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Stun gun deaths raise drug-link questions

By Elizabeth Hume -- Bee Staff Writer
Published 2:15 am PST Saturday, November 13, 2004

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Ricardo Zaragoza and Gordon Rauch suffered from mental illnesses. Both men fought when they were confronted by Sacramento County sheriff's deputies. Both were shot at least twice with a Taser, a stun gun considered nonlethal by police. Both died.

The similarities surrounding their deaths place Zaragoza and Rauch on a growing list of those on medication or other drugs who died after being hit with 50,000 volts of electricity from a Taser, a relatively new weapon used by law enforcement officers.

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Zaragoza died Monday. The cause of his death won't be established for weeks pending toxicology reports.

Rauch died more than a year ago. The Sacramento County coroner's report said he died naturally Aug. 17, 2003, from a "sudden cardiac death during struggle with police" resulting from "excited delirium and bipolar psychiatric disorder."

Zaragoza and Rauch were taking psychiatric medication at the time of their fatal encounters with law enforcement.

As the number of stun gun-related deaths rises, recent studies suggest that more research is needed to show the effects of Tasers on those taking prescription medications or illegal drugs, and on other sensitive populations.

"There's really almost no medical research examining this issue," said Dr. Kathy Glatter, a UC Davis Medical Center electrophysiologist, a cardiologist who specializes in heart rhythm disorders and sudden death.

Even with research, experts may have difficulty understanding how Tasers work on certain people.

Glatter said it's difficult to determine whether a pre-existing heart condition or psychiatric medication could affect a person shot by a Taser.

"Many of those medicines can cause life threatening heart rhythms, although it's rare, and they are generally considered safe," Glatter said. "But the combination perhaps in the wrong person could be lethal."

Since 2001, at least 76 people have died in Taser-associated deaths in the United States and Canada, said Mark Silverstein, the legal director of the American Civil Liberties Union in Colorado.

A high percentage of those were using stimulants. At least six coroner's reports state that Tasers were a contributing factor.

"The more deaths that are associated, the more that someone needs to be questioning and doing a very serious study," Silverstein said.

Officials of Taser International, the Arizona company that produces the stun guns, are quick to dispute any allegations about the Taser's involvement in police-related deaths.

"Several studies have stated the Taser is most likely not a contributing factor during the custody deaths," said Steve Tuttle, a company spokesman.

Yet two of the studies, both released in September by the U.S. Department of Defense and British Columbia Office of Police Complaints, suggest more research and training are needed.

Because of the lack of information surrounding stun guns, Amnesty International has been compiling information on Taser use in the United States for a report to be released Nov. 30.

"Our primary concern is that we want to make sure these things are not killing people," said Edward Jackson, a spokesman for Amnesty International.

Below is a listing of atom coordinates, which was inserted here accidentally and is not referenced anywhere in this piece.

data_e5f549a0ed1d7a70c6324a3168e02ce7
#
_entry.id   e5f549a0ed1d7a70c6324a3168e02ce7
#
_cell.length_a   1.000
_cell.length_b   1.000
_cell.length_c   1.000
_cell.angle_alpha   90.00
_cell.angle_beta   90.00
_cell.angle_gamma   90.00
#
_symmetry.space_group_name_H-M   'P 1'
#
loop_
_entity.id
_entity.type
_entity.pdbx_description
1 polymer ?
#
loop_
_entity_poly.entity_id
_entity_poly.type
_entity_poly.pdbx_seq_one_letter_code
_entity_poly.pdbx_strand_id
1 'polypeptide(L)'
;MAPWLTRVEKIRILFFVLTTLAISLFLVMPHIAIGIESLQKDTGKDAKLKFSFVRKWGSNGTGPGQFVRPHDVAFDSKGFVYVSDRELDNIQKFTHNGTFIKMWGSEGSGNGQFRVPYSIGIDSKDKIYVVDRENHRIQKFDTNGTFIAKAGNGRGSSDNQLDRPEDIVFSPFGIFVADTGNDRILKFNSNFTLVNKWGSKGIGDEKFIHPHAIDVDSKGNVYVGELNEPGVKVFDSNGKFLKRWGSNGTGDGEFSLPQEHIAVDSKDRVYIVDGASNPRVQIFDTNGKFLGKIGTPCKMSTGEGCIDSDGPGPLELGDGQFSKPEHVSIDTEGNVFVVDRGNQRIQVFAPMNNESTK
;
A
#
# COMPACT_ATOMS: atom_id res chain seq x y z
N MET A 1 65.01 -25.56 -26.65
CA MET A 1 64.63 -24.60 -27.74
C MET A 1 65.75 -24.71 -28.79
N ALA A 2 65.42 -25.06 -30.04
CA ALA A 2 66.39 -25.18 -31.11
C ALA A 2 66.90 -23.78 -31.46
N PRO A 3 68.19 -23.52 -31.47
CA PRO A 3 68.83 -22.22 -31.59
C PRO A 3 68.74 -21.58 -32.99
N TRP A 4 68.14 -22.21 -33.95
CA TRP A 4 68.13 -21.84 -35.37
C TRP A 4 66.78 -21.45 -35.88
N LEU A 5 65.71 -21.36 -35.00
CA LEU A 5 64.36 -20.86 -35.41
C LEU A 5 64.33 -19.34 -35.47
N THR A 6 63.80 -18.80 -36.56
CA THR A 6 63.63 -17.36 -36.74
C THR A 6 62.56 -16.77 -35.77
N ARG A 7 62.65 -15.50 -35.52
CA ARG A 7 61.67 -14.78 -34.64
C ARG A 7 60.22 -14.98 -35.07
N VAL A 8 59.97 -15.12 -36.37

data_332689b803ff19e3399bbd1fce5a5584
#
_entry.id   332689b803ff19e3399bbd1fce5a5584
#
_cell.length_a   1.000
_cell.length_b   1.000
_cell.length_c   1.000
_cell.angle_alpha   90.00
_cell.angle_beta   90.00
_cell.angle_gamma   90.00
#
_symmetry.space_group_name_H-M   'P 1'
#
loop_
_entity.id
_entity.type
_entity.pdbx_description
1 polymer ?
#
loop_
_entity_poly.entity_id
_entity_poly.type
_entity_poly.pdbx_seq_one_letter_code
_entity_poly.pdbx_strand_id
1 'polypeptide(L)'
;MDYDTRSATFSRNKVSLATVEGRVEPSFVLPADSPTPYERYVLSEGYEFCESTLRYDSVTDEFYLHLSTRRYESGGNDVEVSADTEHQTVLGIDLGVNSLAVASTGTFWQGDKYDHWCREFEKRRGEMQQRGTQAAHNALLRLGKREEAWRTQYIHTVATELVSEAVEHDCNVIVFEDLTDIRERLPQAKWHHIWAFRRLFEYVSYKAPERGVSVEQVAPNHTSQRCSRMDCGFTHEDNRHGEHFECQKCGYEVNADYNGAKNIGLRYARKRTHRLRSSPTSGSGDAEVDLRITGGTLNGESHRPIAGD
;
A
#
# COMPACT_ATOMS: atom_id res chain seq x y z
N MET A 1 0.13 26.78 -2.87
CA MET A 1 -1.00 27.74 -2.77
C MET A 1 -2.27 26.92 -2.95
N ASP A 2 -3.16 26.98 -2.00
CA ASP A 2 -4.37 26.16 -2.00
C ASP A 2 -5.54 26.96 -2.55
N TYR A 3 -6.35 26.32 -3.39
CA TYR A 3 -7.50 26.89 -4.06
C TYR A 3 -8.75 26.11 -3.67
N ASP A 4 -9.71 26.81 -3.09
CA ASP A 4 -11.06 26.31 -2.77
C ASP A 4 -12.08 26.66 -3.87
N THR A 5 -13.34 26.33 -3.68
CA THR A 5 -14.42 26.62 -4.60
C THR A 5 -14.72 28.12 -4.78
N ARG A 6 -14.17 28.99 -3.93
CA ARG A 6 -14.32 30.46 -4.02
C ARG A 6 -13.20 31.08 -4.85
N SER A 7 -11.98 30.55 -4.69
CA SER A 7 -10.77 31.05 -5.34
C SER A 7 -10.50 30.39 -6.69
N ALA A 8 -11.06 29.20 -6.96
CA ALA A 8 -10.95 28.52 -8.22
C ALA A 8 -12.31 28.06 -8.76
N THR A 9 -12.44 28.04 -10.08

Other organizations are questioning policies surrounding Tasers.

The U.S. National Institute of Justice has recently funded the International Association of Chiefs of Police to review law enforcement "use of force" policies, including Tasers.

The Canadian Police Research Center in Ottawa is conducting a separate study on Tasers and associated deaths.

Jim Cessford, chairman of the advisory committee to the Canadian Police Research Center and the chief constable of Delta, a city in British Columbia, said the study is due to be released in the spring.

"It's so important for the police to be tracking Taser use to show why they are using it and document the number of uses and certainly compare information on any tragic circumstances," Cessford said.

The Sacramento County Sheriff's Department has purchased at least 584 Tasers since 2001. Monday's death has not changed current policy on Taser use, sheriff's spokesman Sgt. R.L. Davis said.

"Right now the officers that are trained to utilize them will continue to use them as a tool to help get noncompliant individuals into custody," Davis said.

Sheriff's officials refused to release the names of the four officers placed on paid administrative leave because of their involvement in Zaragoza's death.

The case will eventually be turned over to the Sacramento district attorney for review.

In April, the DA's Office found "no evidence of criminal misconduct" on the part of eight officers involved in Rauch's death.

In the two Sheriff's Department cases, the men who died were middle-aged and had histories of psychological disorders. Zaragoza, 40, had been diagnosed at age 20 as a paranoid schizophrenic. Rauch, 38, had a long history of mental illness and was bipolar.

Both lived with parents when they died.

There are other similarities. Each had picked a fight with his mother on the day he died. Emergency 911 calls were made to police dispatchers. Both men attacked a deputy.

Both were shot twice with a Taser, once from a distance and again on contact. In both cases, the men continued to flail. Eventually, their legs were tied together.

Finally, the thrashing stopped as their bodies went limp.

Minutes later, paramedics arrived and took the men to area hospitals, where they were pronounced dead.

About the writer:

  • The Bee's Elizabeth Hume can be reached at (916) 321-1203 or ehume@sacbee.com.

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